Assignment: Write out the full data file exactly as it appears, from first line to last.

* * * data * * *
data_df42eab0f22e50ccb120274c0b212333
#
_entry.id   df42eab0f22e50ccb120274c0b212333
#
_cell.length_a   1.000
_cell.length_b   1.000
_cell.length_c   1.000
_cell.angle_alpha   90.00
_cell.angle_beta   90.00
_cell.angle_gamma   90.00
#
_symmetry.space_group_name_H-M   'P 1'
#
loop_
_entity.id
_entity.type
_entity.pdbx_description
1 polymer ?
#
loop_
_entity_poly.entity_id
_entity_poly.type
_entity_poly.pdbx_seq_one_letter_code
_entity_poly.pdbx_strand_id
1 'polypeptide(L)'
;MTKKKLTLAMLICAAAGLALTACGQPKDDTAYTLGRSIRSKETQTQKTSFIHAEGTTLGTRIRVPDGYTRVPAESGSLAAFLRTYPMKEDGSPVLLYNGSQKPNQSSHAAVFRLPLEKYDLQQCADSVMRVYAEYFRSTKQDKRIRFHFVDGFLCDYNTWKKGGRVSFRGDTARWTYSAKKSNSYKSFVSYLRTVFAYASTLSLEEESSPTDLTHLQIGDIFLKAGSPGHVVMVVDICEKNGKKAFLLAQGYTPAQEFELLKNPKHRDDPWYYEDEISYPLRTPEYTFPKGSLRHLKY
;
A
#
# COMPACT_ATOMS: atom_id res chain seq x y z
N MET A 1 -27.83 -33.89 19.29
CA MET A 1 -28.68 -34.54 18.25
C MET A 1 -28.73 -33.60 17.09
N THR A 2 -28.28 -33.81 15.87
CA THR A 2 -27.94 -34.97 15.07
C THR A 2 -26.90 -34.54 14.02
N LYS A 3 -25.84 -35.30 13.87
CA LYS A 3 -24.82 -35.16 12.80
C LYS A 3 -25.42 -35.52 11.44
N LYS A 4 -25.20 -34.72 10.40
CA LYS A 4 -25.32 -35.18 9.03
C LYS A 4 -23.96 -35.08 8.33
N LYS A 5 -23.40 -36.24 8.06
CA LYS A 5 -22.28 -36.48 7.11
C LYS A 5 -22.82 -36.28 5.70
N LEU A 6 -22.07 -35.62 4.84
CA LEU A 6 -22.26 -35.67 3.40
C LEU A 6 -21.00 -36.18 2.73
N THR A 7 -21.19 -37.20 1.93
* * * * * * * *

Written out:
data_df42eab0f22e50ccb120274c0b212333
#
_entry.id   df42eab0f22e50ccb120274c0b212333
#
_cell.length_a   1.000
_cell.length_b   1.000
_cell.length_c   1.000
_cell.angle_alpha   90.00
_cell.angle_beta   90.00
_cell.angle_gamma   90.00
#
_symmetry.space_group_name_H-M   'P 1'
#
loop_
_entity.id
_entity.type
_entity.pdbx_description
1 polymer ?
#
loop_
_entity_poly.entity_id
_entity_poly.type
_entity_poly.pdbx_seq_one_letter_code
_entity_poly.pdbx_strand_id
1 'polypeptide(L)'
;MTKKKLTLAMLICAAAGLALTACGQPKDDTAYTLGRSIRSKETQTQKTSFIHAEGTTLGTRIRVPDGYTRVPAESGSLAAFLRTYPMKEDGSPVLLYNGSQKPNQSSHAAVFRLPLEKYDLQQCADSVMRVYAEYFRSTKQDKRIRFHFVDGFLCDYNTWKKGGRVSFRGDTARWTYSAKKSNSYKSFVSYLRTVFAYASTLSLEEESSPTDLTHLQIGDIFLKAGSPGHVVMVVDICEKNGKKAFLLAQGYTPAQEFELLKNPKHRDDPWYYEDEISYPLRTPEYTFPKGSLRHLKY
;
A
#
# COMPACT_ATOMS: atom_id res chain seq x y z
N MET A 1 -27.83 -33.89 19.29
CA MET A 1 -28.68 -34.54 18.25
C MET A 1 -28.73 -33.60 17.09
N THR A 2 -28.28 -33.81 15.87
CA THR A 2 -27.94 -34.97 15.07
C THR A 2 -26.90 -34.54 14.02
N LYS A 3 -25.84 -35.30 13.87
CA LYS A 3 -24.82 -35.16 12.80
C LYS A 3 -25.42 -35.52 11.44
N LYS A 4 -25.20 -34.72 10.40
CA LYS A 4 -25.32 -35.18 9.03
C LYS A 4 -23.96 -35.08 8.33
N LYS A 5 -23.40 -36.24 8.06
CA LYS A 5 -22.28 -36.48 7.11
C LYS A 5 -22.82 -36.28 5.70
N LEU A 6 -22.07 -35.62 4.84
CA LEU A 6 -22.26 -35.67 3.40
C LEU A 6 -21.00 -36.18 2.73
N THR A 7 -21.19 -37.20 1.93